Continuous Glucose Monitoring (CGM) Adherence in Youth With Type 1 Diabetes: Associations With Biomedical and Psychosocial Variables

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Continuous glucose monitoring (CGM) remains underutilized in youth with type 1 diabetes (T1D). There is a need to investigate factors associated with CGM use.


In 61 T1D youth, CGM use was ascertained by downloads reflecting the 4-week periods preceding 3- and 6-month study visits. Demographic and clinical data were obtained from chart review and interview. Youth and parents completed validated psychosocial surveys at baseline and 6 months.


Youth (52% male, 93% Caucasian, 80% pump treated) were 12.7 ± 2.9 years old, with T1D for 6.3 ± 3.8 years; mean A1c was 7.9 ± 0.9%. Mean CGM use was 4.1 ± 2.1 days/week (median = 4.8) at 3 months and 3.4 ± 2.3 days/week (median = 3.9) at 6 months. At 3 and 6 months, 15% and 20% of youth, respectively, had stopped using CGM. At 6 months, youth using CGM 6-7 days/week had more frequent BG monitoring (P = .05), less insulin omission (P = .02), and greater probability of A1c < 7.5% (P = .01) than youth using CGM less often. Youth using CGM 6-7 days/week consistently over the 6 months demonstrated lower A1c at 3 months compared to baseline (P = .03) and the improvement was sustained at 6 months (P = .5, 3 vs 6 months); youth using CGM less often had no significant A1c change. Baseline BG monitoring ≥8 times/day or A1c within target (<7.5%) predicted greater CGM use (6-7 days/week) at 6 months (OR = 4.6, P = .02). There was no deterioration of psychosocial functioning with CGM use.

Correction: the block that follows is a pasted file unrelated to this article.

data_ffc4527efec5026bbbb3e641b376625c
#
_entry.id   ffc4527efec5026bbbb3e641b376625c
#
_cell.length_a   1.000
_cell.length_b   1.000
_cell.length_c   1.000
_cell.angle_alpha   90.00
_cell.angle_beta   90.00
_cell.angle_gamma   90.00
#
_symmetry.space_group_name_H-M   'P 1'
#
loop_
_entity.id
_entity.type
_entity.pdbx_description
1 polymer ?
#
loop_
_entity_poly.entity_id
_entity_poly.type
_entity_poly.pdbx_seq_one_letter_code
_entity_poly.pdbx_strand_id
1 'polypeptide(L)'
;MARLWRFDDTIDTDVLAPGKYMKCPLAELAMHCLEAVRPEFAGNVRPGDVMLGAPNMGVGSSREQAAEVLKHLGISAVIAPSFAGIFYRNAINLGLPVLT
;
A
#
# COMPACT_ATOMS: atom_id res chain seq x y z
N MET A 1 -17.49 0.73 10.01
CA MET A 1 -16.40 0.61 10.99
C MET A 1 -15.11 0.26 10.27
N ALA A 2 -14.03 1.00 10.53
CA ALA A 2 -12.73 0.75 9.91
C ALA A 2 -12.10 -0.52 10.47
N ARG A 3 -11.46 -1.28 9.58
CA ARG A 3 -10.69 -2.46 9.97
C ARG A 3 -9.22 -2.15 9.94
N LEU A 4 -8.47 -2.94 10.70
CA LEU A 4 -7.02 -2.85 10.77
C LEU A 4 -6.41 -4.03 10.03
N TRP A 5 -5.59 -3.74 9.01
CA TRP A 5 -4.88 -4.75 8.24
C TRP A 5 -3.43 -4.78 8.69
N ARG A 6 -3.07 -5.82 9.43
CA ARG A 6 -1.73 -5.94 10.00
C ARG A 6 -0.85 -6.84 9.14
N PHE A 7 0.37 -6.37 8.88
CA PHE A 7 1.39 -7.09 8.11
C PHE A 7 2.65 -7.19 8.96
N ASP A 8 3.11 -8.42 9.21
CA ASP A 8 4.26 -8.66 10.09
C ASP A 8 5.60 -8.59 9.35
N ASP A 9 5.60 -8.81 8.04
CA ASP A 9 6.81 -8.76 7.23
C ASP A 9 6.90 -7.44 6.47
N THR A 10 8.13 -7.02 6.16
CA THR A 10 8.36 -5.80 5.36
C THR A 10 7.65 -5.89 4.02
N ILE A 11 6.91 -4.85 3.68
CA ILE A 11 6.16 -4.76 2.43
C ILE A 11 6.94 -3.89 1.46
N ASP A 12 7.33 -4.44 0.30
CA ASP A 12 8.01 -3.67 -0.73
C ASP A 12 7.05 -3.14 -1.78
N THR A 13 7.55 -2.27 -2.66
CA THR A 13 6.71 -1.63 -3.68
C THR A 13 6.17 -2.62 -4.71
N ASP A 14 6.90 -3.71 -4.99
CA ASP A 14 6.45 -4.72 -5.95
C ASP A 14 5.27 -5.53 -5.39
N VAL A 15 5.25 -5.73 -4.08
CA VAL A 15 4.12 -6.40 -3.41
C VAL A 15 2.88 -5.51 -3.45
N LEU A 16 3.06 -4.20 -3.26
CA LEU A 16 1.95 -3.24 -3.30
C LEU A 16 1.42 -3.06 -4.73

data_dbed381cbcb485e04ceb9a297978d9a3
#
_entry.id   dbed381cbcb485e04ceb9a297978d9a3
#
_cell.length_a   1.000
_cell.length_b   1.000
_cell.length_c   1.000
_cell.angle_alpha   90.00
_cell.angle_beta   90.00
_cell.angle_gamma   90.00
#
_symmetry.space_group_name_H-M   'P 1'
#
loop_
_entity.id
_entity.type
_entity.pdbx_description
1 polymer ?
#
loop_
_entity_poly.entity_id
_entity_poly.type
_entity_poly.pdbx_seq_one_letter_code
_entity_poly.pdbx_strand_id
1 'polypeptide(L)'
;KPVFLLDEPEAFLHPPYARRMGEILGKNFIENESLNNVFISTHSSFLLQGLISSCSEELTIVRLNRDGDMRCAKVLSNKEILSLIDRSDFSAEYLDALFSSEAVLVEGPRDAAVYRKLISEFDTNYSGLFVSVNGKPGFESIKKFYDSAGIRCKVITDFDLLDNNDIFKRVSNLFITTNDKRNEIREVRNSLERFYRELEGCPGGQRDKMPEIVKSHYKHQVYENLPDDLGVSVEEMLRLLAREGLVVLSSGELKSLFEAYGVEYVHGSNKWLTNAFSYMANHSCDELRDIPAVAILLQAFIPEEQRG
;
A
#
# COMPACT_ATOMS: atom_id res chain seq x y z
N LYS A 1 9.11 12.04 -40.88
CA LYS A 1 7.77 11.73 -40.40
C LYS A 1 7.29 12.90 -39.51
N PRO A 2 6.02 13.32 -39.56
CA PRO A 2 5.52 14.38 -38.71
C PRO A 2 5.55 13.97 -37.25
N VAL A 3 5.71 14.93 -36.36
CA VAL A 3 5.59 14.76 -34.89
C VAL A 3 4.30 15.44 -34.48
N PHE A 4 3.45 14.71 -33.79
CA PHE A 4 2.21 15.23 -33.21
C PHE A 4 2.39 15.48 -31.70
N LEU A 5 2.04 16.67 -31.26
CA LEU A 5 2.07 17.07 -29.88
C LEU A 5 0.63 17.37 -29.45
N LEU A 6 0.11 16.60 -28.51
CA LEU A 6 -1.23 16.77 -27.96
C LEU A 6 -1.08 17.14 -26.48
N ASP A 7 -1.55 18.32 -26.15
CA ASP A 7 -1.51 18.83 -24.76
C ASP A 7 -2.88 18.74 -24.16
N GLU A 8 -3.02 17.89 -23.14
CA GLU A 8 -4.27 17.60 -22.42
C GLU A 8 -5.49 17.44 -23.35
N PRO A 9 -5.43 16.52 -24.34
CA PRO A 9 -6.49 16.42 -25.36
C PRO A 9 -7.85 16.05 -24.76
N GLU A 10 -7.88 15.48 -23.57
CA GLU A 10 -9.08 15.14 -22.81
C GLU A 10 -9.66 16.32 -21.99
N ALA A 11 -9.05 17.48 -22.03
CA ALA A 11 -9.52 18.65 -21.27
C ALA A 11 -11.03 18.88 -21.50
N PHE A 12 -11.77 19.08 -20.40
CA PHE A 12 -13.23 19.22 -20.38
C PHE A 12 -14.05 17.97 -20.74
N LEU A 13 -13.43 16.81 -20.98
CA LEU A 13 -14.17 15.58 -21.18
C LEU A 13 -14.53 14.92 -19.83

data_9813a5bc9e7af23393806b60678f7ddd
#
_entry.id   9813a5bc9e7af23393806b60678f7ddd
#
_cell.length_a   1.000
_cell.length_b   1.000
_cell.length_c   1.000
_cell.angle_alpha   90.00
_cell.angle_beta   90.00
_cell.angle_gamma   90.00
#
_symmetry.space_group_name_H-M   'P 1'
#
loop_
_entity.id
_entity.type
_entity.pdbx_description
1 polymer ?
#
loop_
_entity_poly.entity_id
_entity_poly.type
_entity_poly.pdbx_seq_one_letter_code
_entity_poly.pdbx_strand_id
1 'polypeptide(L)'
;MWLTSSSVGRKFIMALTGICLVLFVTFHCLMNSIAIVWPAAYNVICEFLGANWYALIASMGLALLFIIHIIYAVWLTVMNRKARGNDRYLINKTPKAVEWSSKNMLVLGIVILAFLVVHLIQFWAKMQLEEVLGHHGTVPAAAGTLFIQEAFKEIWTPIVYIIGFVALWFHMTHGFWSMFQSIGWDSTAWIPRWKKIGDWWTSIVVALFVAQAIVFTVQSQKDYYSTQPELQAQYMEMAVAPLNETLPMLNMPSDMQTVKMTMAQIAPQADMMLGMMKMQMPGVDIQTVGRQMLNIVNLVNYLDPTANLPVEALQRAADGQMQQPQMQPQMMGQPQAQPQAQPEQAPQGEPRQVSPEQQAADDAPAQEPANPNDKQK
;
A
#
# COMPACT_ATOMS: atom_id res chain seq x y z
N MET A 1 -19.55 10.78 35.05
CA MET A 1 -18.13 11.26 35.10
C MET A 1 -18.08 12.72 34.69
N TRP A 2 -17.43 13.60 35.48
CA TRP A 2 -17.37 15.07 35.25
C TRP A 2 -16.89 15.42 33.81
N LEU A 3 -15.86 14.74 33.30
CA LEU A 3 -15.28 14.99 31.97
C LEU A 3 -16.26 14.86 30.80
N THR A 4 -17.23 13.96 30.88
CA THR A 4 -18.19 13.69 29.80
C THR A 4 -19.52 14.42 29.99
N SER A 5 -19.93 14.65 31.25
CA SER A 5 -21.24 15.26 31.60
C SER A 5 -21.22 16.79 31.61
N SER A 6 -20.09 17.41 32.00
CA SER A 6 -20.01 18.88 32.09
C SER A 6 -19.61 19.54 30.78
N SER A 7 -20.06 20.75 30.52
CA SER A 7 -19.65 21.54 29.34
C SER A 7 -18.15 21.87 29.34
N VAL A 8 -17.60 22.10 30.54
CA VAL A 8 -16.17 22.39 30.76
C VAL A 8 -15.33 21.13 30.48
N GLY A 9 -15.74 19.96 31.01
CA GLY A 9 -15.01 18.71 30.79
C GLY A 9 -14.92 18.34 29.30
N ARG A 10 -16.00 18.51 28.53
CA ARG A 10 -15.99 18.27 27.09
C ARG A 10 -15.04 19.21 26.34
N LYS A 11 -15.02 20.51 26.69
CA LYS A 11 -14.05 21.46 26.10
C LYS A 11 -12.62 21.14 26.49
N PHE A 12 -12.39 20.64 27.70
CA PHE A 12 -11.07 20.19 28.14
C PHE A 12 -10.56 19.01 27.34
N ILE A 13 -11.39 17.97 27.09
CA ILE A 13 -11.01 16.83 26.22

Consistent and durable CGM use in youth with T1D is associated with treatment adherence and improved glycemic control without increasing psychosocial distress.

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